Dogsbody is about Sirius, the hot-tempered star, framed and found guilty of the murder of a young luminary by striking him with a Zoi which is lost in the process. He is banished to the body of a creature in the sphere where the missing Zoi is thought to have fallen. Sirius will be reinstated if he retrieves the Zoi during the life span of the creature; if not, he will simply die when it dies….
The idea is quite ingenious and gives Diana Wynne Jones scope for her invention, but some important things elude her, such as convincing human dialogue and moments of pathos. Confusing shifts of tone from serious to comic put the dramatic tension at risk, and the attempt to combine so many strands—stellar, canine, human, and the troubles in Ireland—over-taxes the author, even though in the end she neatly resolves the dichotomy of Sirius and Kathleen moving in their respective but interacting spheres.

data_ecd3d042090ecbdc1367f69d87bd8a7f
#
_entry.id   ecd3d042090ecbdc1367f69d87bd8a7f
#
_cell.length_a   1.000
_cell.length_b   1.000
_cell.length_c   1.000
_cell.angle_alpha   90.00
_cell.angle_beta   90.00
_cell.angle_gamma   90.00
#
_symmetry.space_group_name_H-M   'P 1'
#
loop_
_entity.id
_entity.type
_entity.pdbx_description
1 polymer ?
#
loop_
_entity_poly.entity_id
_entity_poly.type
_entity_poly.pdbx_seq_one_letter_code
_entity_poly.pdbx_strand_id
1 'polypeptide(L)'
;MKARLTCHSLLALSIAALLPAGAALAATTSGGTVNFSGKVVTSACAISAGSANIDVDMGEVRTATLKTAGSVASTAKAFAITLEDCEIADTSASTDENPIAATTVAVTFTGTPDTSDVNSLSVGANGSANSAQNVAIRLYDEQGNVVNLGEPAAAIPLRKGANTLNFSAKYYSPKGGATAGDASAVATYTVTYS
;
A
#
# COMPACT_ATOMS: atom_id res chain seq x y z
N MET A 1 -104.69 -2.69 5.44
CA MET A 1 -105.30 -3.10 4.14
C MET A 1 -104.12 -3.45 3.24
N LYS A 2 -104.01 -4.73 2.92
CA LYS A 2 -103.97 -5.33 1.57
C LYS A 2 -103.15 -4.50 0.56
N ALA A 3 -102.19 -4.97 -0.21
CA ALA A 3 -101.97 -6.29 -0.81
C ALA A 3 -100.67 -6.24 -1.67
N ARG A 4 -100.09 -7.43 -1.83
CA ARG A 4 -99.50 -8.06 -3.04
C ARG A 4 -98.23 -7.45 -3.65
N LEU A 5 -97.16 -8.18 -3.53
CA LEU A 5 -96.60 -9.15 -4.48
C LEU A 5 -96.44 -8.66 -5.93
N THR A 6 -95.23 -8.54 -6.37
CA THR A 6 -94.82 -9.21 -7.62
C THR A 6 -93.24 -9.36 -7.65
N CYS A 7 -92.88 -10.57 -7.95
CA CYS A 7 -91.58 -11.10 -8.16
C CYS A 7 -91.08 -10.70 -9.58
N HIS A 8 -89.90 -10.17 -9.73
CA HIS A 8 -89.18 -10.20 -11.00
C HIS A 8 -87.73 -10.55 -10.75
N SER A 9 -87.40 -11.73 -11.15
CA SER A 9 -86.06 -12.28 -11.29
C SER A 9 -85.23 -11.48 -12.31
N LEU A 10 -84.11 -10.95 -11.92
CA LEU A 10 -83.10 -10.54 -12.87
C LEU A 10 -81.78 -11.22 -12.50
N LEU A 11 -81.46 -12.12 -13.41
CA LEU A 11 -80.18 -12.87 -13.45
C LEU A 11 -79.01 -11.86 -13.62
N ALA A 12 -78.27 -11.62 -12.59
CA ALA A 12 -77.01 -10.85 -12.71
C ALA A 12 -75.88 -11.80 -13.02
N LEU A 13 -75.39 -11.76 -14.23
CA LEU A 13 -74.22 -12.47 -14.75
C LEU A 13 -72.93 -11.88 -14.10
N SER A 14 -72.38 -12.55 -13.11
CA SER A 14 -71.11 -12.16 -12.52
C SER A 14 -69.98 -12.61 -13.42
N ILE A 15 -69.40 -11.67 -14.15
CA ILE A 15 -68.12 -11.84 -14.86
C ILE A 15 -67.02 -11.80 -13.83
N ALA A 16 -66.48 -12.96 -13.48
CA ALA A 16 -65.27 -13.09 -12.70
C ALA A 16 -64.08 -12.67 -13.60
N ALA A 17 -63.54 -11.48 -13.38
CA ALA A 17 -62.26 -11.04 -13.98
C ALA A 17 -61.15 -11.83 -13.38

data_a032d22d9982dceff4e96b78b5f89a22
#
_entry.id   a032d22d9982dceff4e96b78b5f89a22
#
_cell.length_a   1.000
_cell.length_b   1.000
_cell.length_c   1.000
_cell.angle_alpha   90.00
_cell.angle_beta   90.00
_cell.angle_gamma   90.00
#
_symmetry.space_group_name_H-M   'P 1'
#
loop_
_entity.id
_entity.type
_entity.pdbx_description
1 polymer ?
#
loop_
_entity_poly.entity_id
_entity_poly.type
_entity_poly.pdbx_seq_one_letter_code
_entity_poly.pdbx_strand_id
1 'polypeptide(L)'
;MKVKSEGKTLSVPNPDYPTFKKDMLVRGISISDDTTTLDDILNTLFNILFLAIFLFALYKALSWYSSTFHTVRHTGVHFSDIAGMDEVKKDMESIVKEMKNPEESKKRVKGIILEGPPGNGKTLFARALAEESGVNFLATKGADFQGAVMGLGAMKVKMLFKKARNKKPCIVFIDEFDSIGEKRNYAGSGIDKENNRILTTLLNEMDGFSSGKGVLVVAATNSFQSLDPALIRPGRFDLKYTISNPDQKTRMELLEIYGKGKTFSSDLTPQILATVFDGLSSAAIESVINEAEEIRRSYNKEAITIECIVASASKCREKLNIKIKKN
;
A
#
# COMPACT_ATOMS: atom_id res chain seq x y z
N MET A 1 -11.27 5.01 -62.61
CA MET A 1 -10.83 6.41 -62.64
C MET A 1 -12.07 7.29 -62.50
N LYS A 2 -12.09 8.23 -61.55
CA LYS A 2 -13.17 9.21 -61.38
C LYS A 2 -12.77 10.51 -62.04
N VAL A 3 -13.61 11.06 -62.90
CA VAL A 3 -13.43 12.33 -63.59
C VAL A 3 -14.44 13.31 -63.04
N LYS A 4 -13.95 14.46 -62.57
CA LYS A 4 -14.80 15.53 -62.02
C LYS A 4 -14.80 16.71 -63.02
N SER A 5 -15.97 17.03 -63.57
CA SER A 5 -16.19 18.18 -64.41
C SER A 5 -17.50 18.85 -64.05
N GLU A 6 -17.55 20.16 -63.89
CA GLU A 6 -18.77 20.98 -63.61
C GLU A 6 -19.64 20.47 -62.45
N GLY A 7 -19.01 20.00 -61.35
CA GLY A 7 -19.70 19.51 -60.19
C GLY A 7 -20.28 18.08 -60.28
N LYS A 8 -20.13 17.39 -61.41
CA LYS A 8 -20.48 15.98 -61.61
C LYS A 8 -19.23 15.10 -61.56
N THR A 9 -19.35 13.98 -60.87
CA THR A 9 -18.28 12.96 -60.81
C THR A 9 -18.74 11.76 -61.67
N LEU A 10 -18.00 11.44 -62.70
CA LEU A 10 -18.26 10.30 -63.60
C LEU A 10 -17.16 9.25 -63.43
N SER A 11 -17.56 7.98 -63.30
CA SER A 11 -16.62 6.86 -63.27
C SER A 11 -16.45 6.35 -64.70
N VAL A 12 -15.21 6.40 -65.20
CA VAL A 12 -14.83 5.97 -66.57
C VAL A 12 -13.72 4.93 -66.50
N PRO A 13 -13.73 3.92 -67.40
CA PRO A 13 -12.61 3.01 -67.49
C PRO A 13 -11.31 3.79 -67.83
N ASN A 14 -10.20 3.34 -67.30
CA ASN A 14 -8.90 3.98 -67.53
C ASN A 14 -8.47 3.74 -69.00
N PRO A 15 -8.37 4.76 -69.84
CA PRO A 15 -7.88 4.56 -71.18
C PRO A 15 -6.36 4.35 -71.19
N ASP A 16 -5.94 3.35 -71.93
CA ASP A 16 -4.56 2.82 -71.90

Graham Hammond, "Death Duties," in The Times Literary Supplement (© Times Newspapers Ltd. (London) 1976; reproduced from The Times Literary Supplement by permission), No. 3864, April 2, 1976, p. 383.∗